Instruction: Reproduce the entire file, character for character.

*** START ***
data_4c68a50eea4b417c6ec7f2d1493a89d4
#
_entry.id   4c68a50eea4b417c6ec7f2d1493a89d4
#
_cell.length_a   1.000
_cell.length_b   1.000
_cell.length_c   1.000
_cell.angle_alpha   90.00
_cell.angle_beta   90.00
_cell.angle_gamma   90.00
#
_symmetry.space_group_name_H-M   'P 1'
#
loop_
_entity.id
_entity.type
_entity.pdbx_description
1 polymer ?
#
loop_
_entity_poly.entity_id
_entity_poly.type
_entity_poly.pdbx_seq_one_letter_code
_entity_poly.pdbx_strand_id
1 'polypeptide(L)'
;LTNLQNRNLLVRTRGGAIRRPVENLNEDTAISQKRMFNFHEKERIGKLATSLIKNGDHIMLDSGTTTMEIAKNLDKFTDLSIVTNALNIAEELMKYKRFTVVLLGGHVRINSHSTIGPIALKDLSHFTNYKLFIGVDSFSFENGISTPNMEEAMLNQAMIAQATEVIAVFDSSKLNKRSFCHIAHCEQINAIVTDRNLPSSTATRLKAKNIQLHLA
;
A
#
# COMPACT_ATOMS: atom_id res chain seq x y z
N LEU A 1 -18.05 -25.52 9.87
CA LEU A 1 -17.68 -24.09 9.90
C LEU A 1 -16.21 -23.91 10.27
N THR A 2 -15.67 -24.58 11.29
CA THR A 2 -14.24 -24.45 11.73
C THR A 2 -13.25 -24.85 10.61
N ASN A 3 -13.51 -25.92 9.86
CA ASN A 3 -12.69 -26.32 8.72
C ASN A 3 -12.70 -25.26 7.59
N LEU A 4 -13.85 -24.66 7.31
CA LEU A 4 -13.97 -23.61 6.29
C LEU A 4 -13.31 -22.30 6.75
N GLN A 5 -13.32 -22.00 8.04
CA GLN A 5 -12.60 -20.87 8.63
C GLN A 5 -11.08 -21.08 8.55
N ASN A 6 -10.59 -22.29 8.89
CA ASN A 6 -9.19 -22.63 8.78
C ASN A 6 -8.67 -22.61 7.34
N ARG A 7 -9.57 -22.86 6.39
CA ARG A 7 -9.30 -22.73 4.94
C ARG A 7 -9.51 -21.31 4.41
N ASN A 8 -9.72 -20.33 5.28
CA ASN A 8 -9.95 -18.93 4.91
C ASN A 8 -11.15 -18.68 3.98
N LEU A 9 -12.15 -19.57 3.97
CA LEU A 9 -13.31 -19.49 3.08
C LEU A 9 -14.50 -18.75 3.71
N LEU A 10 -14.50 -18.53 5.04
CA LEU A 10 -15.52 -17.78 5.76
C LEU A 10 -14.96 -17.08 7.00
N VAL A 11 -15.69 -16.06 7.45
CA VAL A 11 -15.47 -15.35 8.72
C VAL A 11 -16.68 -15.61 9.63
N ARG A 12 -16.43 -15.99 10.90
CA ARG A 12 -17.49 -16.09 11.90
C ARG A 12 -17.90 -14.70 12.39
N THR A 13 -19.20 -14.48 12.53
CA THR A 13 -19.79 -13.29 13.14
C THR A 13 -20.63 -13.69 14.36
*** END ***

data_4c68a50eea4b417c6ec7f2d1493a89d4
#
_entry.id   4c68a50eea4b417c6ec7f2d1493a89d4
#
_cell.length_a   1.000
_cell.length_b   1.000
_cell.length_c   1.000
_cell.angle_alpha   90.00
_cell.angle_beta   90.00
_cell.angle_gamma   90.00
#
_symmetry.space_group_name_H-M   'P 1'
#
loop_
_entity.id
_entity.type
_entity.pdbx_description
1 polymer ?
#
loop_
_entity_poly.entity_id
_entity_poly.type
_entity_poly.pdbx_seq_one_letter_code
_entity_poly.pdbx_strand_id
1 'polypeptide(L)'
;LTNLQNRNLLVRTRGGAIRRPVENLNEDTAISQKRMFNFHEKERIGKLATSLIKNGDHIMLDSGTTTMEIAKNLDKFTDLSIVTNALNIAEELMKYKRFTVVLLGGHVRINSHSTIGPIALKDLSHFTNYKLFIGVDSFSFENGISTPNMEEAMLNQAMIAQATEVIAVFDSSKLNKRSFCHIAHCEQINAIVTDRNLPSSTATRLKAKNIQLHLA
;
A
#
# COMPACT_ATOMS: atom_id res chain seq x y z
N LEU A 1 -18.05 -25.52 9.87
CA LEU A 1 -17.68 -24.09 9.90
C LEU A 1 -16.21 -23.91 10.27
N THR A 2 -15.67 -24.58 11.29
CA THR A 2 -14.24 -24.45 11.73
C THR A 2 -13.25 -24.85 10.61
N ASN A 3 -13.51 -25.92 9.86
CA ASN A 3 -12.69 -26.32 8.72
C ASN A 3 -12.70 -25.26 7.59
N LEU A 4 -13.85 -24.66 7.31
CA LEU A 4 -13.97 -23.61 6.29
C LEU A 4 -13.31 -22.30 6.75
N GLN A 5 -13.32 -22.00 8.04
CA GLN A 5 -12.60 -20.87 8.63
C GLN A 5 -11.08 -21.08 8.55
N ASN A 6 -10.59 -22.29 8.89
CA ASN A 6 -9.19 -22.63 8.78
C ASN A 6 -8.67 -22.61 7.34
N ARG A 7 -9.57 -22.86 6.39
CA ARG A 7 -9.30 -22.73 4.94
C ARG A 7 -9.51 -21.31 4.41
N ASN A 8 -9.72 -20.33 5.28
CA ASN A 8 -9.95 -18.93 4.91
C ASN A 8 -11.15 -18.68 3.98
N LEU A 9 -12.15 -19.57 3.97
CA LEU A 9 -13.31 -19.49 3.08
C LEU A 9 -14.50 -18.75 3.71
N LEU A 10 -14.50 -18.53 5.04
CA LEU A 10 -15.52 -17.78 5.76
C LEU A 10 -14.96 -17.08 7.00
N VAL A 11 -15.69 -16.06 7.45
CA VAL A 11 -15.47 -15.35 8.72
C VAL A 11 -16.68 -15.61 9.63
N ARG A 12 -16.43 -15.99 10.90
CA ARG A 12 -17.49 -16.09 11.90
C ARG A 12 -17.90 -14.70 12.39
N THR A 13 -19.20 -14.48 12.53
CA THR A 13 -19.79 -13.29 13.14
C THR A 13 -20.63 -13.69 14.36